U.S. Transportation Secretary Anthony Foxx this week announced that the federal government will have an online registration system in place for drones before thousands of Americans unwrap new ones Christmas morning.

That’s a relief. The past few months have been filled with reports of careless drone operators endangering the public by not following rules about the use of U.S. airspace. Having a database of drone registrations will help authorities track down people who use their aircraft irresponsibly or maliciously.

However, building a registration system is meaningless if no one knows about it. That raises a real concern about how to get the word out to hundreds of thousands of people by Monday, when everyone with a drone that weighs over half a pound will be required to register with the Federal Aviation Administration, pay a $5 fee and affix a tail number to their drone.

Foxx was smart to bring together the associations representing drone makers and users in October to help draft the recommendations that led to this week’s rule. They will no doubt convey the new mandate to their members.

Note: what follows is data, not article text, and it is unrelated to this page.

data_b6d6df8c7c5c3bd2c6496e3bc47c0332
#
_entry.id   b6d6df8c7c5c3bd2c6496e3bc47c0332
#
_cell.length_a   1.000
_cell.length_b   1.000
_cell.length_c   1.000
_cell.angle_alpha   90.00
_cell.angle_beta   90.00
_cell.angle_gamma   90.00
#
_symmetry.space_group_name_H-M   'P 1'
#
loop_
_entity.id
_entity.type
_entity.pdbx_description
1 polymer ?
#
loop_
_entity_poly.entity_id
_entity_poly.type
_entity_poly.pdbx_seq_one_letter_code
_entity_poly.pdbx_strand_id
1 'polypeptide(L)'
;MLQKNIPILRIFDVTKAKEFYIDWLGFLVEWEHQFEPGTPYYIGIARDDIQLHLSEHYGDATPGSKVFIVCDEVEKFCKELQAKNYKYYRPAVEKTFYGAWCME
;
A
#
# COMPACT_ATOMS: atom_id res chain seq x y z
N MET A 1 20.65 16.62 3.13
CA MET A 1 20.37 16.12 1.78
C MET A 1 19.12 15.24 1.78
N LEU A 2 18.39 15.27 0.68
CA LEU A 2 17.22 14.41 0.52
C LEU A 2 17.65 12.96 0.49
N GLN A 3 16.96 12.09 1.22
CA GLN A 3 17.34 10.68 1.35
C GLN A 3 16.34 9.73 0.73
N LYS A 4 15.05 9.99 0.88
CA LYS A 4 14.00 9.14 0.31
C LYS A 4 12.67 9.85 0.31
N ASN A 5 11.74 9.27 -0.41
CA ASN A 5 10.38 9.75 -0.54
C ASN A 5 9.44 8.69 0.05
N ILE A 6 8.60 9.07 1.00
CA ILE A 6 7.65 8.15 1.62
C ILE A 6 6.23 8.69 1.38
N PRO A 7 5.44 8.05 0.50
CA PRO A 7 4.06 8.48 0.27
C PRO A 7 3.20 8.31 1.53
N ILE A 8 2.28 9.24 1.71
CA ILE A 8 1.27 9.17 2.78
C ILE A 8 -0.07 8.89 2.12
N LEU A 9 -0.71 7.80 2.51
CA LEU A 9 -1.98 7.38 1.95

Even if they do, however, that still leaves thousands of people unaware. And though the FAA can impose hefty civil or criminal penalties on people who don’t register, let’s be honest: No one’s going to be rounding up scofflaw owners and dragging them to jail for failing to put a tail number on their toy drone. Nor should they.

But we want people to register, and a voluntary system may not accomplish that. Who’d bother to register their car they didn’t have to? Sooner rather than later, the FAA must consider requiring drones to be registered where they are sold, so that it becomes automatic. With over 1 million drones in the hands of users, many of them novices with little appreciation for the damage they can do, the public shouldn’t be left guessing who owns the drone that crashed into their property or violated their privacy – or worse.

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